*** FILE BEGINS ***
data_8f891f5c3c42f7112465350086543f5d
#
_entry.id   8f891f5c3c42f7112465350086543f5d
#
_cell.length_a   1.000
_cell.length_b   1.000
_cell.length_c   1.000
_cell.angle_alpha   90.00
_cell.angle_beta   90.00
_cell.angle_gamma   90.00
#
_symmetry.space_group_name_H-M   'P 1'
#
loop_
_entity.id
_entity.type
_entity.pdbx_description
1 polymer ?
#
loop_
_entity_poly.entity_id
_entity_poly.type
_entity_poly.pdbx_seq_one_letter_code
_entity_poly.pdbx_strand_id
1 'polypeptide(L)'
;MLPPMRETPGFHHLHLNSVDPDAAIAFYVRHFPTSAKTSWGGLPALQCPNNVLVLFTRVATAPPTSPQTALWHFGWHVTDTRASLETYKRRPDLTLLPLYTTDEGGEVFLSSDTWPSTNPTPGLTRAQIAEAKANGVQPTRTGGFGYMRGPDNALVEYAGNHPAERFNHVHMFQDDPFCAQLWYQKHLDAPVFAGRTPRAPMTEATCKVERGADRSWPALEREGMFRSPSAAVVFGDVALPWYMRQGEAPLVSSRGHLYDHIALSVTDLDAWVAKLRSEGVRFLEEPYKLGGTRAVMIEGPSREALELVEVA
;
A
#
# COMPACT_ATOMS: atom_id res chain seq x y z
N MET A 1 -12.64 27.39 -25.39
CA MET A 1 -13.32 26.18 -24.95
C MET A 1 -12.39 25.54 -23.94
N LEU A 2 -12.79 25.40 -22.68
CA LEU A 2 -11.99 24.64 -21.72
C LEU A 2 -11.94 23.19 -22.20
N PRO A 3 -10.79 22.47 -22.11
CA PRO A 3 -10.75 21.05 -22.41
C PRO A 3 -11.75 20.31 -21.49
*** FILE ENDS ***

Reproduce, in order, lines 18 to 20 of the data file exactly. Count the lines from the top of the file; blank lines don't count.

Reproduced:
1 polymer ?
#
loop_